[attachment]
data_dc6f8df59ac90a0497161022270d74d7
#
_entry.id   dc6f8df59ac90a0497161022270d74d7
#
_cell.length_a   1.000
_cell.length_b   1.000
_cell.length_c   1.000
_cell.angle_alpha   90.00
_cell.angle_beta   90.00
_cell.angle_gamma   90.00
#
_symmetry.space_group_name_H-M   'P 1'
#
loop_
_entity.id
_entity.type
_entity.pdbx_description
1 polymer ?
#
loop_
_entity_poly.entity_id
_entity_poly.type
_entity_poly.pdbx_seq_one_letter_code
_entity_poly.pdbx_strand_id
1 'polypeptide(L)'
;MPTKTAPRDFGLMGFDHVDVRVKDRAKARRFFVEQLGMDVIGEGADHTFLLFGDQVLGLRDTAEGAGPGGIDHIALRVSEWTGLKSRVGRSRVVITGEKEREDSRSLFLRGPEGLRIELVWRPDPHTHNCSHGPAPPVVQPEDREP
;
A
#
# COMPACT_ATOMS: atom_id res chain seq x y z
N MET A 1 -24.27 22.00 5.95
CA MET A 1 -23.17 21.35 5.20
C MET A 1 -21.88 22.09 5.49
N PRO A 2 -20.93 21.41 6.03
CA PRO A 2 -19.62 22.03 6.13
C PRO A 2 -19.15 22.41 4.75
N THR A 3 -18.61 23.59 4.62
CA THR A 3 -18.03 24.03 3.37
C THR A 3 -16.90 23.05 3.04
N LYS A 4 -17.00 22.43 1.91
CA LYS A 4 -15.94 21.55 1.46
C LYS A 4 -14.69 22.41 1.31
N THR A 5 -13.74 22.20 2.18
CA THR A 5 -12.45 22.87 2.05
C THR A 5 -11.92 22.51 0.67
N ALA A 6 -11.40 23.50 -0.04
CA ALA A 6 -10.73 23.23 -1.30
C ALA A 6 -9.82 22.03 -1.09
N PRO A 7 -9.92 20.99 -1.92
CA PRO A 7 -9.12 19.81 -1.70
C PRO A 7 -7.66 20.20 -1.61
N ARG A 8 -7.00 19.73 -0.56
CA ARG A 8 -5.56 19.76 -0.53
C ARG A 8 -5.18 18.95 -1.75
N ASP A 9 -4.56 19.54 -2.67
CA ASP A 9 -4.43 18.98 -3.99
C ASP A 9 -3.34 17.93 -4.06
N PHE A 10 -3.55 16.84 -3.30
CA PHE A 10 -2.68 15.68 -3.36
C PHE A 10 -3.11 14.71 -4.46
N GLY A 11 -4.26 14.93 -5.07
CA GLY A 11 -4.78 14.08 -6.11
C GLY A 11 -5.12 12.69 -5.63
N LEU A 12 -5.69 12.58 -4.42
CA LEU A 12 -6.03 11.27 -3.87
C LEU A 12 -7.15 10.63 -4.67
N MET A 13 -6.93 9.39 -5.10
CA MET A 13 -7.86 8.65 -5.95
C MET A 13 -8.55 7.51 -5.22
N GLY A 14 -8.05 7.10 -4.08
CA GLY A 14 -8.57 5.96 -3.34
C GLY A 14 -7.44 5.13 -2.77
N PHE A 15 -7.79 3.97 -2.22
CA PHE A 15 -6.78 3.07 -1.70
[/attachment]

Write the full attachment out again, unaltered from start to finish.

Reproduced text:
data_dc6f8df59ac90a0497161022270d74d7
#
_entry.id   dc6f8df59ac90a0497161022270d74d7
#
_cell.length_a   1.000
_cell.length_b   1.000
_cell.length_c   1.000
_cell.angle_alpha   90.00
_cell.angle_beta   90.00
_cell.angle_gamma   90.00
#
_symmetry.space_group_name_H-M   'P 1'
#
loop_
_entity.id
_entity.type
_entity.pdbx_description
1 polymer ?
#
loop_
_entity_poly.entity_id
_entity_poly.type
_entity_poly.pdbx_seq_one_letter_code
_entity_poly.pdbx_strand_id
1 'polypeptide(L)'
;MPTKTAPRDFGLMGFDHVDVRVKDRAKARRFFVEQLGMDVIGEGADHTFLLFGDQVLGLRDTAEGAGPGGIDHIALRVSEWTGLKSRVGRSRVVITGEKEREDSRSLFLRGPEGLRIELVWRPDPHTHNCSHGPAPPVVQPEDREP
;
A
#
# COMPACT_ATOMS: atom_id res chain seq x y z
N MET A 1 -24.27 22.00 5.95
CA MET A 1 -23.17 21.35 5.20
C MET A 1 -21.88 22.09 5.49
N PRO A 2 -20.93 21.41 6.03
CA PRO A 2 -19.62 22.03 6.13
C PRO A 2 -19.15 22.41 4.75
N THR A 3 -18.61 23.59 4.62
CA THR A 3 -18.03 24.03 3.37
C THR A 3 -16.90 23.05 3.04
N LYS A 4 -17.00 22.43 1.91
CA LYS A 4 -15.94 21.55 1.46
C LYS A 4 -14.69 22.41 1.31
N THR A 5 -13.74 22.20 2.18
CA THR A 5 -12.45 22.87 2.05
C THR A 5 -11.92 22.51 0.67
N ALA A 6 -11.40 23.50 -0.04
CA ALA A 6 -10.73 23.23 -1.30
C ALA A 6 -9.82 22.03 -1.09
N PRO A 7 -9.92 20.99 -1.92
CA PRO A 7 -9.12 19.81 -1.70
C PRO A 7 -7.66 20.20 -1.61
N ARG A 8 -7.00 19.73 -0.56
CA ARG A 8 -5.56 19.76 -0.53
C ARG A 8 -5.18 18.95 -1.75
N ASP A 9 -4.56 19.54 -2.67
CA ASP A 9 -4.43 18.98 -3.99
C ASP A 9 -3.34 17.93 -4.06
N PHE A 10 -3.55 16.84 -3.30
CA PHE A 10 -2.68 15.68 -3.36
C PHE A 10 -3.11 14.71 -4.46
N GLY A 11 -4.26 14.93 -5.07
CA GLY A 11 -4.78 14.08 -6.11
C GLY A 11 -5.12 12.69 -5.63
N LEU A 12 -5.69 12.58 -4.42
CA LEU A 12 -6.03 11.27 -3.87
C LEU A 12 -7.15 10.63 -4.67
N MET A 13 -6.93 9.39 -5.10
CA MET A 13 -7.86 8.65 -5.95
C MET A 13 -8.55 7.51 -5.22
N GLY A 14 -8.05 7.10 -4.08
CA GLY A 14 -8.57 5.96 -3.34
C GLY A 14 -7.44 5.13 -2.77
N PHE A 15 -7.79 3.97 -2.22
CA PHE A 15 -6.78 3.07 -1.70